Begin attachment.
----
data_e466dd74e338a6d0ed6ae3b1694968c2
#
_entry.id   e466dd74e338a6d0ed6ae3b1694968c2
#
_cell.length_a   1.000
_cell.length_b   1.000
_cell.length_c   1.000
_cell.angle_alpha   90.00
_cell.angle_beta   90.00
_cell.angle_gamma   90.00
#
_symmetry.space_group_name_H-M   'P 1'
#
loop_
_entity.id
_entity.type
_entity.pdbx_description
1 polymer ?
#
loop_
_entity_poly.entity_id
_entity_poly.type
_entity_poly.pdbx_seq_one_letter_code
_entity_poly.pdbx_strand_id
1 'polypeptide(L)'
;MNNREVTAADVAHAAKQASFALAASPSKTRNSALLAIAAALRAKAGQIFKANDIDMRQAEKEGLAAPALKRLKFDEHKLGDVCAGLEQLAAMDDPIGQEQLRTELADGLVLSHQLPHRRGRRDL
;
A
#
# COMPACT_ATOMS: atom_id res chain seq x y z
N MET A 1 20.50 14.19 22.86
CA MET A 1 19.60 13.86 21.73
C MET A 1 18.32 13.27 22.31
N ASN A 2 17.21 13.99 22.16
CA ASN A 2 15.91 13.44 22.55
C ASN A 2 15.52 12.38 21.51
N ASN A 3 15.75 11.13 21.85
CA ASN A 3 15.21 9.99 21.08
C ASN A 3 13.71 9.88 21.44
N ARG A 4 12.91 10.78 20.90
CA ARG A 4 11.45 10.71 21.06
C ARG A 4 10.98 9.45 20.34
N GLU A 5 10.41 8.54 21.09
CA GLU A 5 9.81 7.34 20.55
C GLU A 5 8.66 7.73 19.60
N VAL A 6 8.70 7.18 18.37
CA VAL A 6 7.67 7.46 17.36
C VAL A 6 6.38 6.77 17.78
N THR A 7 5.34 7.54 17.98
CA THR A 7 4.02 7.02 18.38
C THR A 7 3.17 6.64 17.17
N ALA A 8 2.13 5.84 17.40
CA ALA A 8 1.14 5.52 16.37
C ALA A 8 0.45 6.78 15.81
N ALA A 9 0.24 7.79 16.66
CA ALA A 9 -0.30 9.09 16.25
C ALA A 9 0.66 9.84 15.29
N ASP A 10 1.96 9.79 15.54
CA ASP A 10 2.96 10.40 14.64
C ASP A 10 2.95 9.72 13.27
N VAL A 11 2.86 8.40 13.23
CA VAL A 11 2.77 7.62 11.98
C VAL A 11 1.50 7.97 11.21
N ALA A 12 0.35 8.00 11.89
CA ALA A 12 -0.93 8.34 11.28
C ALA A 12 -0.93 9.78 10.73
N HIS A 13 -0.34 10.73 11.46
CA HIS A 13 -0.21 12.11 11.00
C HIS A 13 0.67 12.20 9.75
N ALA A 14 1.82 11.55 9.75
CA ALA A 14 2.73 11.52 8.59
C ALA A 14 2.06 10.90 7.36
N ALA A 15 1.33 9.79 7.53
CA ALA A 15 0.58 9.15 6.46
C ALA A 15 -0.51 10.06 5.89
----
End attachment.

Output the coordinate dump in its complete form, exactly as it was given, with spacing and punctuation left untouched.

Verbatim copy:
data_e466dd74e338a6d0ed6ae3b1694968c2
#
_entry.id   e466dd74e338a6d0ed6ae3b1694968c2
#
_cell.length_a   1.000
_cell.length_b   1.000
_cell.length_c   1.000
_cell.angle_alpha   90.00
_cell.angle_beta   90.00
_cell.angle_gamma   90.00
#
_symmetry.space_group_name_H-M   'P 1'
#
loop_
_entity.id
_entity.type
_entity.pdbx_description
1 polymer ?
#
loop_
_entity_poly.entity_id
_entity_poly.type
_entity_poly.pdbx_seq_one_letter_code
_entity_poly.pdbx_strand_id
1 'polypeptide(L)'
;MNNREVTAADVAHAAKQASFALAASPSKTRNSALLAIAAALRAKAGQIFKANDIDMRQAEKEGLAAPALKRLKFDEHKLGDVCAGLEQLAAMDDPIGQEQLRTELADGLVLSHQLPHRRGRRDL
;
A
#
# COMPACT_ATOMS: atom_id res chain seq x y z
N MET A 1 20.50 14.19 22.86
CA MET A 1 19.60 13.86 21.73
C MET A 1 18.32 13.27 22.31
N ASN A 2 17.21 13.99 22.16
CA ASN A 2 15.91 13.44 22.55
C ASN A 2 15.52 12.38 21.51
N ASN A 3 15.75 11.13 21.85
CA ASN A 3 15.21 9.99 21.08
C ASN A 3 13.71 9.88 21.44
N ARG A 4 12.91 10.78 20.90
CA ARG A 4 11.45 10.71 21.06
C ARG A 4 10.98 9.45 20.34
N GLU A 5 10.41 8.54 21.09
CA GLU A 5 9.81 7.34 20.55
C GLU A 5 8.66 7.73 19.60
N VAL A 6 8.70 7.18 18.37
CA VAL A 6 7.67 7.46 17.36
C VAL A 6 6.38 6.77 17.78
N THR A 7 5.34 7.54 17.98
CA THR A 7 4.02 7.02 18.38
C THR A 7 3.17 6.64 17.17
N ALA A 8 2.13 5.84 17.40
CA ALA A 8 1.14 5.52 16.37
C ALA A 8 0.45 6.78 15.81
N ALA A 9 0.24 7.79 16.66
CA ALA A 9 -0.30 9.09 16.25
C ALA A 9 0.66 9.84 15.29
N ASP A 10 1.96 9.79 15.54
CA ASP A 10 2.96 10.40 14.64
C ASP A 10 2.95 9.72 13.27
N VAL A 11 2.86 8.40 13.23
CA VAL A 11 2.77 7.62 11.98
C VAL A 11 1.50 7.97 11.21
N ALA A 12 0.35 8.00 11.89
CA ALA A 12 -0.93 8.34 11.28
C ALA A 12 -0.93 9.78 10.73
N HIS A 13 -0.34 10.73 11.46
CA HIS A 13 -0.21 12.11 11.00
C HIS A 13 0.67 12.20 9.75
N ALA A 14 1.82 11.55 9.75
CA ALA A 14 2.73 11.52 8.59
C ALA A 14 2.06 10.90 7.36
N ALA A 15 1.33 9.79 7.53
CA ALA A 15 0.58 9.15 6.46
C ALA A 15 -0.51 10.06 5.89